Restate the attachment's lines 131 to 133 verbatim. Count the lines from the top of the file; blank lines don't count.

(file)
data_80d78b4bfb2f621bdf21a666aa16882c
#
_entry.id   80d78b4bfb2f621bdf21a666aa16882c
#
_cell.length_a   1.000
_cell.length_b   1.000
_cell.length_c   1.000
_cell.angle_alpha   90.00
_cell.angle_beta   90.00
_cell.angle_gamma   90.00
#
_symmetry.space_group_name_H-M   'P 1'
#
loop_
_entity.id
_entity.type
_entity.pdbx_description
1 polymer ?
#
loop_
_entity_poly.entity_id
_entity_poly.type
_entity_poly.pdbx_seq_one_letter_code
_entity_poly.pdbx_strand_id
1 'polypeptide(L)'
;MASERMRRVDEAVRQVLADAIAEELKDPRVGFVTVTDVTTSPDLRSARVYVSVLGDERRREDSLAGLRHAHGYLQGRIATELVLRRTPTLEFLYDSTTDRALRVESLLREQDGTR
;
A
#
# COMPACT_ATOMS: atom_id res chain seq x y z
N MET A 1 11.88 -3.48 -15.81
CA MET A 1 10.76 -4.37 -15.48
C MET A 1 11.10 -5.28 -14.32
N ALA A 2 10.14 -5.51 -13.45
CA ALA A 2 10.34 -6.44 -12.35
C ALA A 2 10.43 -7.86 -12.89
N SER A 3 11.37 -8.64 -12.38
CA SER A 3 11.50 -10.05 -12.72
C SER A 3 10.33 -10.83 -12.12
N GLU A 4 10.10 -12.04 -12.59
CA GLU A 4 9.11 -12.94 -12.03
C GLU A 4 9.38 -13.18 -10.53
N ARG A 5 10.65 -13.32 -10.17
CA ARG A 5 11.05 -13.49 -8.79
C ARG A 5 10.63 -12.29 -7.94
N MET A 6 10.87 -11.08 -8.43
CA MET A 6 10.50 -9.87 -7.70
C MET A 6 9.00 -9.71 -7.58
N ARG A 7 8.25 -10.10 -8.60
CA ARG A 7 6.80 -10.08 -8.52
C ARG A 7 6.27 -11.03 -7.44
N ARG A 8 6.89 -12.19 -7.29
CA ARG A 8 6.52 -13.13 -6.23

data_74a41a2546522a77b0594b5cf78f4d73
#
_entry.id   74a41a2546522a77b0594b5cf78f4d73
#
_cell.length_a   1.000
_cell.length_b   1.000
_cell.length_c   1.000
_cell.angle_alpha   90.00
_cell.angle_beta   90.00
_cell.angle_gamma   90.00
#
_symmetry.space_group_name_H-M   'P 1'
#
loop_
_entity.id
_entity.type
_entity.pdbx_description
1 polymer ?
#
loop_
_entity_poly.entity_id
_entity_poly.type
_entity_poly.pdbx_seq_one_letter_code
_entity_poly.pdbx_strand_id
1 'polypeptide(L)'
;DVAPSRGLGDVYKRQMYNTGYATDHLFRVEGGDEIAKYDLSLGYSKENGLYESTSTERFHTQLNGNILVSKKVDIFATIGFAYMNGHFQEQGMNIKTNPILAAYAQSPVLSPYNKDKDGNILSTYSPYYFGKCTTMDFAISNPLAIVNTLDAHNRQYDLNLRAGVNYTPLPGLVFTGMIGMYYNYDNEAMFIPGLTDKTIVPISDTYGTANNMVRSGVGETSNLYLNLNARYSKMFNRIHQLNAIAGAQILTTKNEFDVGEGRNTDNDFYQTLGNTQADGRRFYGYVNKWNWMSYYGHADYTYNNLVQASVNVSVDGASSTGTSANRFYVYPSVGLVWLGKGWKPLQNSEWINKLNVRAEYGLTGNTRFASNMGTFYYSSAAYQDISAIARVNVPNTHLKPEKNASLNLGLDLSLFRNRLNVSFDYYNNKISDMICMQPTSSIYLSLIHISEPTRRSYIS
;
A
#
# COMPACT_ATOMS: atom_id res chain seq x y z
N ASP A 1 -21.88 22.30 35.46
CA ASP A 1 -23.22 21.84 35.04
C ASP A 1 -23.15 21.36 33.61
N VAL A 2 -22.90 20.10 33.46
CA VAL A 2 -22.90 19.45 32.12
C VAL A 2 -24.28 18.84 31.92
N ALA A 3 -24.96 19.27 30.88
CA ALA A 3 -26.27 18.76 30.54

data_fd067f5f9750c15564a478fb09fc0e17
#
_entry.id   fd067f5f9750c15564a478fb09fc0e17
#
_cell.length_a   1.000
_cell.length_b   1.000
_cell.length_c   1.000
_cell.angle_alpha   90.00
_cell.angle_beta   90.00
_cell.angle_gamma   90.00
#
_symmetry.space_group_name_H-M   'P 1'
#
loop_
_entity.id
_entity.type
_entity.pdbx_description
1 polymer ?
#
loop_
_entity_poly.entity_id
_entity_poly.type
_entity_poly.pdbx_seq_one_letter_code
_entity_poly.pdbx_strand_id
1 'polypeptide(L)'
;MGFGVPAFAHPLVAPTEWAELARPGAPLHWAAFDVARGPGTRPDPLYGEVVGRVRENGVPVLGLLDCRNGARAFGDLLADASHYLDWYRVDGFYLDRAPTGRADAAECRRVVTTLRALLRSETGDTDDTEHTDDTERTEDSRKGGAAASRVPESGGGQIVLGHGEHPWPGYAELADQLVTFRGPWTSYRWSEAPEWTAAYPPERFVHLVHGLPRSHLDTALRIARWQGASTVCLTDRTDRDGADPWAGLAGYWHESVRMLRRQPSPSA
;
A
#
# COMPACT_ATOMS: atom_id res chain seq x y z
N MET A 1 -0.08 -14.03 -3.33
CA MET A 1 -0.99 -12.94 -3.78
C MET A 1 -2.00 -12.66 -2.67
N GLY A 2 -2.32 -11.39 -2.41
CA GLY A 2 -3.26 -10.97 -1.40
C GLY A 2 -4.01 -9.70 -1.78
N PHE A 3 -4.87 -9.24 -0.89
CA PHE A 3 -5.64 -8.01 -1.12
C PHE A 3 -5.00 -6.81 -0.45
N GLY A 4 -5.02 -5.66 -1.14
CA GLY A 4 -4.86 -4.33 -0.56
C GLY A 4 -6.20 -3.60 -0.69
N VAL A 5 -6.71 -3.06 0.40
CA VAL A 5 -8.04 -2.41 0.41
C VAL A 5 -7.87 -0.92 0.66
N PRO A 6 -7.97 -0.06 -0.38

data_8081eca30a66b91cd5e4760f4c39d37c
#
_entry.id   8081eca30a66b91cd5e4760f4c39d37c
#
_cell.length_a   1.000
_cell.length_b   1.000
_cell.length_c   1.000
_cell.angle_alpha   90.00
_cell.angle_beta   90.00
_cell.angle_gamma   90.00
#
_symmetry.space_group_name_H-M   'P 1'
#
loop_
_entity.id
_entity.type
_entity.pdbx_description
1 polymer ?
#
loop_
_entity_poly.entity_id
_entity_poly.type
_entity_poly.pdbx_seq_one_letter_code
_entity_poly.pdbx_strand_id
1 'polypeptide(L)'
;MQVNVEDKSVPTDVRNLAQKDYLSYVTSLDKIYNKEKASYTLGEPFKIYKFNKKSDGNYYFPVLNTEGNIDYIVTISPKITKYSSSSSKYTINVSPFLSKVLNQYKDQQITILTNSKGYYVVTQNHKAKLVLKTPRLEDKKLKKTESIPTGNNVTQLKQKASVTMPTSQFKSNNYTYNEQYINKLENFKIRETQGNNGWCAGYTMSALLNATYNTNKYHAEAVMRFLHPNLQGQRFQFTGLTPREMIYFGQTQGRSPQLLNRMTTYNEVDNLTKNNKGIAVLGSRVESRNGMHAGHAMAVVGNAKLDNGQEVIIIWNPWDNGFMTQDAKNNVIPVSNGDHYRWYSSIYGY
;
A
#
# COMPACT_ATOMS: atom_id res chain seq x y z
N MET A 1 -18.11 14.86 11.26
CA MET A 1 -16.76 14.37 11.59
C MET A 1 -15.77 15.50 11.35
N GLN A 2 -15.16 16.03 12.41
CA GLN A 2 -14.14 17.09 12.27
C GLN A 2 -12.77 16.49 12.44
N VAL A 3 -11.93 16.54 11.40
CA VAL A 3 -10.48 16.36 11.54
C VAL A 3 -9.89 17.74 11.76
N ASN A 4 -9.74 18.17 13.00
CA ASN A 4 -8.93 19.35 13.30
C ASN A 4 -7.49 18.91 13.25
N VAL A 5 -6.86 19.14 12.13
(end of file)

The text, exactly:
N GLY A 4 -5.02 -5.66 -1.14
CA GLY A 4 -4.86 -4.33 -0.56
C GLY A 4 -6.20 -3.60 -0.69